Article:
There are many methods of providing redundant connectivity to customers in a Co-Location facility. Dynamic Routing protocols such as BGP and OSPF can handle automated failover and redundancy. Unfortunately, these protocols can be difficult for customers to configure and maintain. Customer devices that support these protocols add an additional cost.
Redundant connectivity can also be achieved at Layer2. This type of redundancy supports a wide variety of customer equipment and may be easier to setup and maintain. This document explores redundant connectivity options between co-location facilities and their customers leveraging Layer-2 technologies available in the Brocade FastIron family.
Layer-2 Loop Prevention Technologies
There are a number of Layer-2 loop detection and prevention technologies available in the Brocade FastIron family. This first group of technologies based on the Spanning Tree Protocol (STP) are described below.
Brocade offers loop detection, an alternative to STP. Ports or VLANs configured for loop detection send probes into the network. A loop is detected when probes are copied and returned to the originating switch. One or more ports will be placed in an error-disabled (errdisable) state when these loops are detected. Brocade offers two modes of loop detection that are described below.
Ports in an errdisable state can be manually re-enabled by a network administrator, or automatically re-enabled after a specified interval. If both STP and loop detect are configured on the same device, STP takes priority and operates first. Enhancements to Spanning Tree Brocade has developed additional configuration and management options to enhance and protect Spanning Tree that are described below.
There are multiple ways to provide redundant connectivity leveraging these technologies. There is not a single technology that is appropriate for all scenarios. However, different combinations of these technologies can handle almost any customer configuration and provide compatibility with a wide variety of equipment, including firewalls, routers, switches, hubs, and load balancers/application delivery controllers. Each configuration comes with unique capabilities, along with pros and cons. To provide full redundancy, the co-location facility provides two connections to the customer from two separate switches. These connections are delivered by two physically separate switches or by a pair of switches in a stacked configuration. These connections are connected to the customer equipment, either a single device with multiple ports (inverted triangle), or to multiple devices (square). Both the inverted triangle and square topologies must create a network loop at layer2. Brocade's loop prevention technologies manage these loops to provide redundancy to the co-location facility's customers. Co-location STP, No Customer STP In a co-location STP setup, the co-location facility switches maintain the same configurations as Standard STP and Rapid Spanning Tree setup. The main difference is that the customer is instructed to completely disable STP on their side. The Brocade FastIron switches still detect the loop and block traffic on the appropriate interface.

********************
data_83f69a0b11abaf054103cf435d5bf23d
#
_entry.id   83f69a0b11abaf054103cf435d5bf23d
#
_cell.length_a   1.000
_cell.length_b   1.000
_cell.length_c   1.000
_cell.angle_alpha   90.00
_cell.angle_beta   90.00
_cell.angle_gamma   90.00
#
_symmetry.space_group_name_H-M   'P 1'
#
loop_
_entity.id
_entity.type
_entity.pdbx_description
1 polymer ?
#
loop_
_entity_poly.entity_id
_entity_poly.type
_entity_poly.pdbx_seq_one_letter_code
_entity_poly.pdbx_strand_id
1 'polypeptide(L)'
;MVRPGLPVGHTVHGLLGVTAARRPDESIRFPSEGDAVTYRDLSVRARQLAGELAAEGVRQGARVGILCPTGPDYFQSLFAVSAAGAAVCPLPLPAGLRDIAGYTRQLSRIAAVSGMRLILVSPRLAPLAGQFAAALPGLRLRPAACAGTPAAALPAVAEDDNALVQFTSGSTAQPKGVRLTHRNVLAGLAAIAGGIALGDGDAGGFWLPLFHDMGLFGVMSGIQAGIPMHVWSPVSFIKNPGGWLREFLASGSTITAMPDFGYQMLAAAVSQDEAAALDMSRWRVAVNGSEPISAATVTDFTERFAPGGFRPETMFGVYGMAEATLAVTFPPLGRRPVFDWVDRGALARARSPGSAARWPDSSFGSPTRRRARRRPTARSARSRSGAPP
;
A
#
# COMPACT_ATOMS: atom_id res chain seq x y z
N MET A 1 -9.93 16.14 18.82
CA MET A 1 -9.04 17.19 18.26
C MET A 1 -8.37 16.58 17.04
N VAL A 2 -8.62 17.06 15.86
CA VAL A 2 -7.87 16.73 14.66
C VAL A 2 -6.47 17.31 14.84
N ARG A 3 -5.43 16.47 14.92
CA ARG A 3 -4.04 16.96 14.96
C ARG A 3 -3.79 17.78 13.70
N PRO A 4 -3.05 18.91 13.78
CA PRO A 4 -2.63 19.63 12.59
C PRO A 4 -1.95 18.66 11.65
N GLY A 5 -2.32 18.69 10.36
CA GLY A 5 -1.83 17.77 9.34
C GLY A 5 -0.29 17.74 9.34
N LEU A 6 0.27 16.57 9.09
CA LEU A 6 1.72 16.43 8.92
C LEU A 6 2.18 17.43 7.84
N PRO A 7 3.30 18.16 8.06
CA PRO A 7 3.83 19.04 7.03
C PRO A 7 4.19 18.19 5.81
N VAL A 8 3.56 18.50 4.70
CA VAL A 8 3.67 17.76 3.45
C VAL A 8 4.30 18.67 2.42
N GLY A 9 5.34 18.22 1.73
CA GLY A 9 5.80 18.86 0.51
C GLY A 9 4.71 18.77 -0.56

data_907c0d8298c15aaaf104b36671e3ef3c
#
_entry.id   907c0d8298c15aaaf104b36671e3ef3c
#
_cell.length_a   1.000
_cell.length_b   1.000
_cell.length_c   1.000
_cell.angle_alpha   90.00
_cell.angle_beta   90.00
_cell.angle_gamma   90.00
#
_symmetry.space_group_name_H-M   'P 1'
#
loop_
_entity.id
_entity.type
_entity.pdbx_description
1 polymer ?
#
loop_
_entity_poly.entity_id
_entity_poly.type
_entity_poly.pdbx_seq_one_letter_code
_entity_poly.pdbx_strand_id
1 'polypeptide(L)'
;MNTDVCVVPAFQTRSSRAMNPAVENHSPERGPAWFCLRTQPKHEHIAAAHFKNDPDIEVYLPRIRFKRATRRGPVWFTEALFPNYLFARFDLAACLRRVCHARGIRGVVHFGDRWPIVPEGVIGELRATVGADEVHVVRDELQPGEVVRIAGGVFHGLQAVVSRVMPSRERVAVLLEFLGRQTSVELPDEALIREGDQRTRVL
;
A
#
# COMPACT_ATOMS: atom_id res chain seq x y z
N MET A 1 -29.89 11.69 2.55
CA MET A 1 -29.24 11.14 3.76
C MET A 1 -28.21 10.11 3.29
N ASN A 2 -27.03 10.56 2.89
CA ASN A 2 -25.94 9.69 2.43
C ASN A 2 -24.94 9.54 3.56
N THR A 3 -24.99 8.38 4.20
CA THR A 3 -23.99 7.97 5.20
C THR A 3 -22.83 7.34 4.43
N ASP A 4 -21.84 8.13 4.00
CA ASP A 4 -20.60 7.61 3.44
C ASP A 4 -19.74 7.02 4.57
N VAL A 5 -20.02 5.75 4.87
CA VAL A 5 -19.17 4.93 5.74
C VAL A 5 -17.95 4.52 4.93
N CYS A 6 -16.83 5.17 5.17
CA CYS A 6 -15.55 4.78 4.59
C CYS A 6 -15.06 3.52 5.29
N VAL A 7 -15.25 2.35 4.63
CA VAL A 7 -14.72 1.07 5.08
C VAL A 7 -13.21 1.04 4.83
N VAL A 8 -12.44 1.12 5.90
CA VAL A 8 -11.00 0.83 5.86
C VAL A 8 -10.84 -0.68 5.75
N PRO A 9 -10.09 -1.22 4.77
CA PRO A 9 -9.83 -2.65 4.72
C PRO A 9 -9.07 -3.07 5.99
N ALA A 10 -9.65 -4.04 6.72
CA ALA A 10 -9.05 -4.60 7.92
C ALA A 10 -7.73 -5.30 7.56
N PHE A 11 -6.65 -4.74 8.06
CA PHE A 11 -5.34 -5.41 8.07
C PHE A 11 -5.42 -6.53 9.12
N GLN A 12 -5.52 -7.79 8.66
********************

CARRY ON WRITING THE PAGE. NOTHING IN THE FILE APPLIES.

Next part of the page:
Example 1: Standard STP Configuration
vlan 10 name Customer1 by port untagged ethe 1/1/10 ethe 2/1/10 router-interface ve 10 spanning-tree spanning-tree priority 4096 ! errdisable recovery cause all errdisable recovery interval 60 ! interface ethernet 1/1/10 port-name Customer1-Interface1 spanning-tree root-protect ! interface ethernet 2/1/10 port-name Customer1-Interface2 spanning-tree root-protect
Example 2: Rapid Spanning Tree Configuration
vlan 10 name Customer1 by port untagged ethe 1/1/10 ethe 2/1/10 router-interface ve 10 spanning-tree 802-1w spanning-tree 802-1w priority 4096 ! errdisable recovery cause all errdisable recovery interval 60 ! interface ethernet 1/1/10 port-name Customer1-Interface1 spanning-tree root-protect spanning-tree 802-1w admin-pt2pt-mac ! interface ethernet 2/1/10 port-name Customer1-Interface2 spanning-tree root-protect spanning-tree 802-1w admin-pt2pt-mac
As mentioned above, each scenario comes with unique pros and cons. These pros and cons are listed below.
Since the customer equipment has STP disabled, BPDUs sent from one of the co-location facility interfaces will come back to the other/redundant interface on the co-location facility switch. This triggers a Root Guard event and one of the ports on the co-location switch is placed in an STP inconsistent state. After the pre-configured interval (30, 60, 120 seconds, etc.), the port is checked again for superior BPDUs. If they are found, the same port will be placed in an STP inconsistent state again. The co-location facility switch will send syslogs similar to the syslog shown below every interval. STP: VLAN 10 Root-protect port 2/1/10, inconsistent (Received superior BPDU)STP: VLAN 10 Port 2/1/10 STP State -> BLOCKING (DOT1wTransition)STP: VLAN 10 Root-protect port 2/1/10, consistent (Timeout)STP: VLAN 10 Port 2/1/10 STP State -> LEARNING (DOT1wTransition)STP: VLAN 10 Root-protect port 2/1/10, inconsistent (Received superior BPDU)